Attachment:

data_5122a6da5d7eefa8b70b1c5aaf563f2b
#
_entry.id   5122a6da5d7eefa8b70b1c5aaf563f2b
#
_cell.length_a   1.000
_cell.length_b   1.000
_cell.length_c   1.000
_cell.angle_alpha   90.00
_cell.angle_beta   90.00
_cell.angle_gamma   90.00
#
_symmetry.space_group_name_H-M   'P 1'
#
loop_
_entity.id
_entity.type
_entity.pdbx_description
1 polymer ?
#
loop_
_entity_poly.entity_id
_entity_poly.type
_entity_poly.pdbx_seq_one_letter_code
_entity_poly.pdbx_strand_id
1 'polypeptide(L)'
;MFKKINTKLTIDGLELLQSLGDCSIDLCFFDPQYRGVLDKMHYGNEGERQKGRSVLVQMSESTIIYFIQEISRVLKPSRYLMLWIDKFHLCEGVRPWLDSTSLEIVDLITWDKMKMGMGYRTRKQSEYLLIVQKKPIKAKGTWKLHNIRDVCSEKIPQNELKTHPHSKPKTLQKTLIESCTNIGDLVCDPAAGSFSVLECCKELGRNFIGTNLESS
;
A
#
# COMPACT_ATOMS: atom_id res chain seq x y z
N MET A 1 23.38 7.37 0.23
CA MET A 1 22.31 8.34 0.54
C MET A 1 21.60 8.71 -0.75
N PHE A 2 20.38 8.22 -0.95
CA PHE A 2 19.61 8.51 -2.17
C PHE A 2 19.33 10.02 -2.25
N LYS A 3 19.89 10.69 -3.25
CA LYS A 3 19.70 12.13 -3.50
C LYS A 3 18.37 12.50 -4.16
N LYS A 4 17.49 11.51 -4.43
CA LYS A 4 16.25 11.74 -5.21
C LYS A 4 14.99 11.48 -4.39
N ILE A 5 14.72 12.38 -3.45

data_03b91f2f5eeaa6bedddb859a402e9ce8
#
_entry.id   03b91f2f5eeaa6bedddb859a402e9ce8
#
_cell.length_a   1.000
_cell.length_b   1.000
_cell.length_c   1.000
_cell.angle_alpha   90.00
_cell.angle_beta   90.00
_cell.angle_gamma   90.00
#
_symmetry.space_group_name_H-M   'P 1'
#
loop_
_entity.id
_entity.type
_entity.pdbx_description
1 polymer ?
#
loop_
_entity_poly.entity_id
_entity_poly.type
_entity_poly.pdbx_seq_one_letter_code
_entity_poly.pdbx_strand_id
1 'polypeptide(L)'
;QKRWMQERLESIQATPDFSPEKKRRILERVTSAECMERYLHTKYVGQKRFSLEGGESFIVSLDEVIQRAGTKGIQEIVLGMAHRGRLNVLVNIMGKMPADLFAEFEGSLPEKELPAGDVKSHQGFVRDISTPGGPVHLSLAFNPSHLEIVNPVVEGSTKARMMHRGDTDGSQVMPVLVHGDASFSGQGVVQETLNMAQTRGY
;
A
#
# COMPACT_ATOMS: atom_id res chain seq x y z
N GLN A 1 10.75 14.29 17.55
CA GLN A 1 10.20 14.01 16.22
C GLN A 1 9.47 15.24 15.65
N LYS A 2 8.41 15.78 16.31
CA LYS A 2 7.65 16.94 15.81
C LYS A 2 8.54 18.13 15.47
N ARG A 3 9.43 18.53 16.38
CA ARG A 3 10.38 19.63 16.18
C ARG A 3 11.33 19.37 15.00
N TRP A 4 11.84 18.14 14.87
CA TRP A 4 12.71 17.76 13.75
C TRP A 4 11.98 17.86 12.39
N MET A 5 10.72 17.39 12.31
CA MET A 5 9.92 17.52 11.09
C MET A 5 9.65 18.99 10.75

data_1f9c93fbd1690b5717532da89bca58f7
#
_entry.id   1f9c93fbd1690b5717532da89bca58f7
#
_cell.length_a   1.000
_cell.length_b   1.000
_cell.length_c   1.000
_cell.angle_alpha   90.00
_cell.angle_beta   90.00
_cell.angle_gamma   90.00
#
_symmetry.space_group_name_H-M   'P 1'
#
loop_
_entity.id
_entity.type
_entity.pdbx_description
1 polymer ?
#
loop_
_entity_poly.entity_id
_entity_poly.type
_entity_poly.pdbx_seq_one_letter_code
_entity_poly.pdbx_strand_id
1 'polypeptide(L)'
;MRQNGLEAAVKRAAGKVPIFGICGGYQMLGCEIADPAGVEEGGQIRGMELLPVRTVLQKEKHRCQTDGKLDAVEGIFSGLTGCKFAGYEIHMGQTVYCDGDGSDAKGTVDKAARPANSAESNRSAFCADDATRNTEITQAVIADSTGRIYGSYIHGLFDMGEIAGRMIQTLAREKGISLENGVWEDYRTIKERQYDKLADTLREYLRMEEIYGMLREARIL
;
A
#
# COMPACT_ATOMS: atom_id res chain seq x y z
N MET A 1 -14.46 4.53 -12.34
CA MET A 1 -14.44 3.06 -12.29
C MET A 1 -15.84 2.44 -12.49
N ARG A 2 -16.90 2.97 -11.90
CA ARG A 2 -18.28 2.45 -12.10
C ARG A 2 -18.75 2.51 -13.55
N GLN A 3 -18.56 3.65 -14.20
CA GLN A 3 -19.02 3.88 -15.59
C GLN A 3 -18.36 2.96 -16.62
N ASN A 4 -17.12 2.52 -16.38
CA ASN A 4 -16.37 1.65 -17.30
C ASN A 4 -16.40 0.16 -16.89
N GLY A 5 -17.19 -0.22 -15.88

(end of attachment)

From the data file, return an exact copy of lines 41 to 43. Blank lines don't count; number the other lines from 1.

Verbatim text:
CA LYS A 4 16.25 11.74 -5.21
C LYS A 4 14.99 11.48 -4.39
N ILE A 5 14.72 12.38 -3.45